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San Francisco to build single-room restrooms at West Portal and South Beach train stations

San Francisco to build single-room restrooms at West Portal and South Beach train stations

San Francisco plans to spend 2 years, $1.7 million to build single-toilet public restroom with shower in each West Portal neighborhood. (Courtesy of San Francisco Department of Public Health)

San Francisco plans to spend 2 years, $1.7 million to build single-toilet public restroom with shower in each West Portal neighborhood. (Courtesy of San Francisco Department of Public Health)

West Portal and South Beach may become the first communities in the Bay Area to get a modern bathroom right on its doorstep.

The City and County of San Francisco and the Board of Supervisors approved plans on Tuesday to spend $2.7 million in annual funding for the single-room restrooms at the West Portal and South Beach train stations as part of a new “Bathroom Challenge” program to combat the growing lack of public access to restroom and bathing facilities in the city.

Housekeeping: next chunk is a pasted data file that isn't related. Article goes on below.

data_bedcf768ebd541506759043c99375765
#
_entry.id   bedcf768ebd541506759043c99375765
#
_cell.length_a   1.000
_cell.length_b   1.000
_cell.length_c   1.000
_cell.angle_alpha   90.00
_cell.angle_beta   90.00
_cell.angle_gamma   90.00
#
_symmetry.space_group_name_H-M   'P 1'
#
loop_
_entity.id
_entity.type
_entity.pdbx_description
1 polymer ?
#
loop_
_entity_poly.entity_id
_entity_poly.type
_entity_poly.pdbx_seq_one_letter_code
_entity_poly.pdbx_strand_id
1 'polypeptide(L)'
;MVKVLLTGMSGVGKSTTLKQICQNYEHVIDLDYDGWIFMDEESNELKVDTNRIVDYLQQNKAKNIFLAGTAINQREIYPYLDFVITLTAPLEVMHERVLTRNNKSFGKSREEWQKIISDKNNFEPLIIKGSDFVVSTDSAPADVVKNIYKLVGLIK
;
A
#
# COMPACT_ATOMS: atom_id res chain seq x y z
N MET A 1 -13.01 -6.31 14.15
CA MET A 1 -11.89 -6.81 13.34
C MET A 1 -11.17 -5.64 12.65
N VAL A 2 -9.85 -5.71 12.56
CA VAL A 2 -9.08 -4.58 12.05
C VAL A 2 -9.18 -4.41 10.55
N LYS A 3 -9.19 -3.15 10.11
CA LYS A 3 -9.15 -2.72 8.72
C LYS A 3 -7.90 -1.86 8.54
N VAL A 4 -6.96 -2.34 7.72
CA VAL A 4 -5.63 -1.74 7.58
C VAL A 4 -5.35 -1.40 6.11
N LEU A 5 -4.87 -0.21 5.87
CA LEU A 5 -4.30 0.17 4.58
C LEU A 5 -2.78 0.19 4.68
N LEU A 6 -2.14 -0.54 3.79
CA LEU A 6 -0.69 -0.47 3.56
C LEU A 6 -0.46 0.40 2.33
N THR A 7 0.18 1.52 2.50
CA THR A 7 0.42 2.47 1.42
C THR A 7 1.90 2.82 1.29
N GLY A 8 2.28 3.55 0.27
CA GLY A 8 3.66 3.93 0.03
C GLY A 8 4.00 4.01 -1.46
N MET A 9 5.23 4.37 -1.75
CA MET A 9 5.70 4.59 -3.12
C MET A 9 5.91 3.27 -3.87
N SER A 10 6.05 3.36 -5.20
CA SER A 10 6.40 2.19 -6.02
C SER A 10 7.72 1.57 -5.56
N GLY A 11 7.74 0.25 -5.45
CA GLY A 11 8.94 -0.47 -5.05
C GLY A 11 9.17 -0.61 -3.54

The city plans to build a new bathroom on site, but if it gets funding from the state or city, it can build one in any square mile and in any urban core of the city.

In order to build the one-stall restrooms in each neighborhood, West Portal’s West Portal Community Development District signed a contract with San Francisco in July to help with the project.

“We’re fortunate to have a partner like the city of San Francisco that is willing and ready to invest in this project,” said Mayor Mark Farrell.

San Francisco’s $5.7 million contract with the West Portal Community Development District includes $1.4 million for the West Portal station, $1 million toward a restroom in the South Beach station and $1.9 million for the West Portal station restrooms.

But even more important to the city’s plan is that the state and/or federal government will cover the rest of the cost.

“A public restroom just doesn’t make sense for West Portal if you look at this as a neighborhood,” said S.F. Supervisor Katy Tang. “It makes sense the city

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